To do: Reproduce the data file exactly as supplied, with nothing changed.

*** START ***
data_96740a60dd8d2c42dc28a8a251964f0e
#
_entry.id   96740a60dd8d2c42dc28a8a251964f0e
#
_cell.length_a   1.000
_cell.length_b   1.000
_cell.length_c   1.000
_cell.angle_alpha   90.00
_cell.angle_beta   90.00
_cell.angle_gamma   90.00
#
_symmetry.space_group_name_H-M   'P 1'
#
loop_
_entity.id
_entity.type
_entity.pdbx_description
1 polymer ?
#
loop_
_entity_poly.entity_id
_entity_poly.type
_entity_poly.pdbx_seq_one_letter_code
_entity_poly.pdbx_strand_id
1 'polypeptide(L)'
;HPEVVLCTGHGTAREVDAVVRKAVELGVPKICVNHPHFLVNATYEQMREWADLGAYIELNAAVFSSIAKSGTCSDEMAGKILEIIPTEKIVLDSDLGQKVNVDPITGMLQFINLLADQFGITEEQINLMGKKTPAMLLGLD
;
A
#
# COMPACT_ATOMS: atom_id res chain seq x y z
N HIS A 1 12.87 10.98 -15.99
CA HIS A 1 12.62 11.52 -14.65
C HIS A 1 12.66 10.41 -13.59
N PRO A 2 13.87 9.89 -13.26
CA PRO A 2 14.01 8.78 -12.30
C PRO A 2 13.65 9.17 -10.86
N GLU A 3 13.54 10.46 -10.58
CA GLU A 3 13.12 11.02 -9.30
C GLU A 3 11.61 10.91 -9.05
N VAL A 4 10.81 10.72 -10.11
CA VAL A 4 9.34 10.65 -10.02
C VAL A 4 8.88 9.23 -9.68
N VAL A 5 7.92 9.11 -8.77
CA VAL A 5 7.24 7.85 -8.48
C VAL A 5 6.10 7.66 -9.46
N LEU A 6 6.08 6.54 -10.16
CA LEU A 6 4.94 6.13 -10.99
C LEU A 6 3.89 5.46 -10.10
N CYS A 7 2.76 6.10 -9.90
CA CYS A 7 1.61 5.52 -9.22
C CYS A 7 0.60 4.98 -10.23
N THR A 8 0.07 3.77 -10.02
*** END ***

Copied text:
data_96740a60dd8d2c42dc28a8a251964f0e
#
_entry.id   96740a60dd8d2c42dc28a8a251964f0e
#
_cell.length_a   1.000
_cell.length_b   1.000
_cell.length_c   1.000
_cell.angle_alpha   90.00
_cell.angle_beta   90.00
_cell.angle_gamma   90.00
#
_symmetry.space_group_name_H-M   'P 1'
#
loop_
_entity.id
_entity.type
_entity.pdbx_description
1 polymer ?
#
loop_
_entity_poly.entity_id
_entity_poly.type
_entity_poly.pdbx_seq_one_letter_code
_entity_poly.pdbx_strand_id
1 'polypeptide(L)'
;HPEVVLCTGHGTAREVDAVVRKAVELGVPKICVNHPHFLVNATYEQMREWADLGAYIELNAAVFSSIAKSGTCSDEMAGKILEIIPTEKIVLDSDLGQKVNVDPITGMLQFINLLADQFGITEEQINLMGKKTPAMLLGLD
;
A
#
# COMPACT_ATOMS: atom_id res chain seq x y z
N HIS A 1 12.87 10.98 -15.99
CA HIS A 1 12.62 11.52 -14.65
C HIS A 1 12.66 10.41 -13.59
N PRO A 2 13.87 9.89 -13.26
CA PRO A 2 14.01 8.78 -12.30
C PRO A 2 13.65 9.17 -10.86
N GLU A 3 13.54 10.46 -10.58
CA GLU A 3 13.12 11.02 -9.30
C GLU A 3 11.61 10.91 -9.05
N VAL A 4 10.81 10.72 -10.11
CA VAL A 4 9.34 10.65 -10.02
C VAL A 4 8.88 9.23 -9.68
N VAL A 5 7.92 9.11 -8.77
CA VAL A 5 7.24 7.85 -8.48
C VAL A 5 6.10 7.66 -9.46
N LEU A 6 6.08 6.54 -10.16
CA LEU A 6 4.94 6.13 -10.99
C LEU A 6 3.89 5.46 -10.10
N CYS A 7 2.76 6.10 -9.90
CA CYS A 7 1.61 5.52 -9.22
C CYS A 7 0.60 4.98 -10.23
N THR A 8 0.07 3.77 -10.02